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Atlas Obscura Langue de Barbarie

A slim stretch of sand pokes just above the waters off Africa’s western coast. While looking at the landmass from the shore, you may see pelicans floating around a tree that looks like it’s growing from the ocean floor. It’s the remnants of a peninsula that once barred a river from meeting the sea. 

Stretching south from Saint-Louis, the Langue de Barbarie National Park is a narrow peninsula of sand that has historically been the nesting grounds for sea turtles and many species of migrating birds. Originally, the park sprawled uninterrupted from the edge of the city miles down to the mouth of the Senegal River, where it was marked by Fort Balacoss in Gandiol.

Keep track of the places you have been, log in.
World Heritage Site 1981
Djoudj National Bird Sanctuary

Situated in the Senegal River delta, the Djoudj Sanctuary is a wetland of 16,000 ha, comprising a large lake surrounded by streams, ponds and backwaters. It forms a living but fragile sanctuary for some 1.5 million birds, such as the white pelican, the …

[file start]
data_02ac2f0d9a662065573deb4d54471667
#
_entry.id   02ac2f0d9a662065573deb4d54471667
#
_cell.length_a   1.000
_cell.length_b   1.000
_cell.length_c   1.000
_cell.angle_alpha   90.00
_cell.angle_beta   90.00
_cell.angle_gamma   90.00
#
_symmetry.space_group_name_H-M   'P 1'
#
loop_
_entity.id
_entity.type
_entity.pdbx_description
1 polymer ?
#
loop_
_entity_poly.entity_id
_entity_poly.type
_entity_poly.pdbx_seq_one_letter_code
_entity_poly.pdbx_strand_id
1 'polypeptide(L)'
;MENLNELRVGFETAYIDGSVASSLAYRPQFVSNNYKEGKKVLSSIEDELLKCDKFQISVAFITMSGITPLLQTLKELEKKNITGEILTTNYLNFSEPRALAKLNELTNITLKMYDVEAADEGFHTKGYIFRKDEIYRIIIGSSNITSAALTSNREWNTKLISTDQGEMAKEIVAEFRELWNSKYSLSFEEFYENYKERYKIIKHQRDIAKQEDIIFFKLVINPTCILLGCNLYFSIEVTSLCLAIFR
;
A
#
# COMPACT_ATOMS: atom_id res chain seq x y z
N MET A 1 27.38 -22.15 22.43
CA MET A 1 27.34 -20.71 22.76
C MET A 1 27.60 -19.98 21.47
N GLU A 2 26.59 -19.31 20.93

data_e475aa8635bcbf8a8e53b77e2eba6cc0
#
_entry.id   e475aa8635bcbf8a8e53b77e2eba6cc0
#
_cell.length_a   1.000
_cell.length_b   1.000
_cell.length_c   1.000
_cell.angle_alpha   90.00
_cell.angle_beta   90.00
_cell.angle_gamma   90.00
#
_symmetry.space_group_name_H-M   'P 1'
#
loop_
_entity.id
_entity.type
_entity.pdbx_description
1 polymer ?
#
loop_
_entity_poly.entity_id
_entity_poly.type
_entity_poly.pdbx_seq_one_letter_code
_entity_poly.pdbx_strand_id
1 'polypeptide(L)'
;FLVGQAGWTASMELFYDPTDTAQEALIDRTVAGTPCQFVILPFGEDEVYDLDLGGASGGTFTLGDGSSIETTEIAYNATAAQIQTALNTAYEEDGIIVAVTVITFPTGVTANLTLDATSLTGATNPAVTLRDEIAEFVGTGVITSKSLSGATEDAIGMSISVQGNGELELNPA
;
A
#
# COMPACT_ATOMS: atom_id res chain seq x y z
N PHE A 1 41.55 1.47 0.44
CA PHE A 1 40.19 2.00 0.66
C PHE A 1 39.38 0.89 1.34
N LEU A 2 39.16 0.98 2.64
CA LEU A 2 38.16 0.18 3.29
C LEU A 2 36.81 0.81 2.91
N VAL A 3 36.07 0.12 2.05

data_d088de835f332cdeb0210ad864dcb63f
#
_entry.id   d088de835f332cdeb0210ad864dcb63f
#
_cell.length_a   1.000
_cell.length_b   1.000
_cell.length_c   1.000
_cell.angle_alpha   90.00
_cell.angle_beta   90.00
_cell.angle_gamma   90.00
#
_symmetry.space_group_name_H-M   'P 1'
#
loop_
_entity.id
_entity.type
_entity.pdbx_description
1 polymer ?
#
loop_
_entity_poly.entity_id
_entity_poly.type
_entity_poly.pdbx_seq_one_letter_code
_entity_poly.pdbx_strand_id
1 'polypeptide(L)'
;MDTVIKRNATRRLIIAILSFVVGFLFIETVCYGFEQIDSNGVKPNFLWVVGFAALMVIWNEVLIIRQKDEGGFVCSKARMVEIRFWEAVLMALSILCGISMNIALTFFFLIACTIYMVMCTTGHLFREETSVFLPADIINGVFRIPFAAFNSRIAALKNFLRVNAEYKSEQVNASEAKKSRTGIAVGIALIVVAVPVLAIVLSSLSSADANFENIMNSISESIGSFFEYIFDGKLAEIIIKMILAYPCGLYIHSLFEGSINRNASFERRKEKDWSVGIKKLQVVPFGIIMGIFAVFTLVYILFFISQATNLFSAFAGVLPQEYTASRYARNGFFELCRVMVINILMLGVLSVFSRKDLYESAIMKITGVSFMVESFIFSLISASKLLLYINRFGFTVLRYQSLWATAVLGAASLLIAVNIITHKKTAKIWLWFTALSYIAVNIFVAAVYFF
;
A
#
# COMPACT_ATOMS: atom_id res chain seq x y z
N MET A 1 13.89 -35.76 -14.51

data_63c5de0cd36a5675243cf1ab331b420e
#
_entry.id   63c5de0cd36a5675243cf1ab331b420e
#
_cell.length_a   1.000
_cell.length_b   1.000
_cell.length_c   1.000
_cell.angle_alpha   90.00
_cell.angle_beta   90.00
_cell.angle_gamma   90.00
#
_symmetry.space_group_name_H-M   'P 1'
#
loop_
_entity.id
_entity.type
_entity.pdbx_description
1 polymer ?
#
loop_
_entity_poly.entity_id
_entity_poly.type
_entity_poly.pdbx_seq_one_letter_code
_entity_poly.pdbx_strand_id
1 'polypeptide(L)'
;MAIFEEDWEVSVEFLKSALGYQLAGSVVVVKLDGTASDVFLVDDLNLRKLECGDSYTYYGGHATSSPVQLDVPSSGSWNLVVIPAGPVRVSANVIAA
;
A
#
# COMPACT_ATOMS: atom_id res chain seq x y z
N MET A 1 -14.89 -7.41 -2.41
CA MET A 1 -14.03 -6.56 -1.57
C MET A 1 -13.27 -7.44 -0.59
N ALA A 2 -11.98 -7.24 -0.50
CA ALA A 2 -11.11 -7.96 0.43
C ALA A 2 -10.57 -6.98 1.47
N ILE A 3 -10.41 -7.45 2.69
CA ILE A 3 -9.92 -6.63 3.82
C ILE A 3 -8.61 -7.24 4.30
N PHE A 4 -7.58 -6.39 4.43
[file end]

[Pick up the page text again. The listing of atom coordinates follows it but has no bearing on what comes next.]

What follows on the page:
Saint Louis
World Heritage Site 2000
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Founded as a French colonial settlement in the 17th century, Saint-Louis was urbanised in the mid-19th century. It was the capital of Senegal from 1872 to 1957 and played an important cultural and economic role in the whole of West Africa. The location …

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